Pacific Ring of Fire activity rises, preparations for 'imminent' mag-9 quake

The Pacific Ring of Fire has shocked the region with 46 separate earthquakes in 24 hours this month, as preparations continue for the "highly imminent" megaquake capable of wiping out cities.

Fears of another devastating earthquake and tsunami are growing in Japan after multiple sightings of the rare and ominous oarfish. According to legend, large snake-like creatures come to the surface and beach themselves on land ahead of underwater earthquakes.

Just days ago a magnitude 6.2 quake struck off northern Japan, about 184km of the city of Nemuro in the Hokkaido region. This quake struck at a depth of just 10km.

It was part of a mass of recent activity that included a magnitude 7.1 earthquake off southern Peru, 67km north-northwest of Juliaca. The quake sparked mass evacuations and the effects were strong enough to be felt in Brazil, Bolivia and Chile.

The 'Ring' is a horseshoe-shaped loop running from New Zealand to Chile. About 90 percent of the world's earthquakes happen in the Ring, where three-quarters of the world's active volcanoes are located.

Scientists say it's statistically likely to have regular activity somewhere around the ring at any given time.

"It's not referred to as the "ring of fire" because it sits there doing nothing," volcanologist Dr Janine Krippner said on Twitter.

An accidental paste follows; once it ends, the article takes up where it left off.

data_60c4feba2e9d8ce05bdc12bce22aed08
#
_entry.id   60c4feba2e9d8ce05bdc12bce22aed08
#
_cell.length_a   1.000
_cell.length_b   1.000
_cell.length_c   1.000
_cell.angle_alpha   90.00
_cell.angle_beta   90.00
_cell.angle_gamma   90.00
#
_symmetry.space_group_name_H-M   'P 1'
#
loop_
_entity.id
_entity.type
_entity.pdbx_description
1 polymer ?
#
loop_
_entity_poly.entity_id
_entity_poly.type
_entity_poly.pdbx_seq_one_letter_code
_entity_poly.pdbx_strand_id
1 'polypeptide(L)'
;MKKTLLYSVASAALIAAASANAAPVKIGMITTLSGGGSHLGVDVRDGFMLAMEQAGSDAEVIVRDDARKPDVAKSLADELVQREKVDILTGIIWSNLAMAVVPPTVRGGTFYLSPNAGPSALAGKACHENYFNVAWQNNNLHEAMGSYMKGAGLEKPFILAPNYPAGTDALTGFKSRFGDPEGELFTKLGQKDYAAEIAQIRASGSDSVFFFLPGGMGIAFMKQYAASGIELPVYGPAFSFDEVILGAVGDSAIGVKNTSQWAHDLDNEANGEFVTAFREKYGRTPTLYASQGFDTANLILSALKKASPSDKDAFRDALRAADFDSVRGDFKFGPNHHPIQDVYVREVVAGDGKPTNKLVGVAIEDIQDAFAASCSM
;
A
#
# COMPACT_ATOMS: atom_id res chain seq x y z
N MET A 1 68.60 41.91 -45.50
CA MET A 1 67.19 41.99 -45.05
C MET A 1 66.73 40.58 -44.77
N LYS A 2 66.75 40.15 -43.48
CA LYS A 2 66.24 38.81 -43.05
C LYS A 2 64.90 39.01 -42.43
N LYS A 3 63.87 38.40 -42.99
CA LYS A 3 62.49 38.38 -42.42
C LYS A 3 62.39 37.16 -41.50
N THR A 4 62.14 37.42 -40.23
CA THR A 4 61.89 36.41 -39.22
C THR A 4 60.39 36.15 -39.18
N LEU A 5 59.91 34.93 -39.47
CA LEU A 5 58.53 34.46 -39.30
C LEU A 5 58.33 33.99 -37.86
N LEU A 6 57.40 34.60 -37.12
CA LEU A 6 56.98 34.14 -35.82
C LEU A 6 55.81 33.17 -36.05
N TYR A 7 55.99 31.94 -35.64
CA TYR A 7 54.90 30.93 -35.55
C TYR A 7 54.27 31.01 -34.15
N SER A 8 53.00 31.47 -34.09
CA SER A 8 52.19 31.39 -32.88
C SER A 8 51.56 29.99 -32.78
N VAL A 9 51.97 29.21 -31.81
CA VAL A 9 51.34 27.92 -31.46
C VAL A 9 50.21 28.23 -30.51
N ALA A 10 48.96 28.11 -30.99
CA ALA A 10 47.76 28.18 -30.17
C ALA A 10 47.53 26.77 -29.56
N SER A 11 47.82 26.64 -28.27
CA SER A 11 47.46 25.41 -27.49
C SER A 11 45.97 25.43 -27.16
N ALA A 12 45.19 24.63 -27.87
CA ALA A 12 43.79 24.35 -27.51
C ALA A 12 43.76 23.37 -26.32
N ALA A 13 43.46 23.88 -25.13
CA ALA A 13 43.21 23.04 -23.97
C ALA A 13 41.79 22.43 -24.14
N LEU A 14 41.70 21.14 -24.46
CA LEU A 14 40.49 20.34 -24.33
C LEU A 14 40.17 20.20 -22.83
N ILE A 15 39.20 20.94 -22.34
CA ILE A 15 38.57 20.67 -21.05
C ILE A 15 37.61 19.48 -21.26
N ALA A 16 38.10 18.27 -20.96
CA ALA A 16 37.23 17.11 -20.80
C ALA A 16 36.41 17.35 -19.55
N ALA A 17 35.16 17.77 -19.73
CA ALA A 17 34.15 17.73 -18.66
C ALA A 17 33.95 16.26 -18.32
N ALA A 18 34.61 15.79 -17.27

"It is a constantly-moving, very active (and huge) area full of faults and active volcanoes."

However Japan is already stepping up preparations for another magnitude-9 earthquake after warnings that another disaster is "highly imminent".

Earthquake experts have noticed changes in the Kuril Trench area off the Japanese coast - the same changes in seismic activity that were seen before the March 2011 earthquake which triggered a giant tsunami that killed almost 19,000 people and heavily damaged the Fukushima nuclear plant.

According to Japan's Earthquake Research Committee, a 2017 analysis of historical data predicts an earthquake will probably occur off the Pacific coast of Hokkaido and trigger a tsunami within 30 years.

"There is an extremely high probability. The chances of an earthquake like the East Japan Earthquake occurring on the Kuril Trench are high," committee chairman Naoshi Hirata warned.

The last such megaquake caused a tsunami over 20 metres high which reached about four kilometres inland, researchers at Hokkaido University say.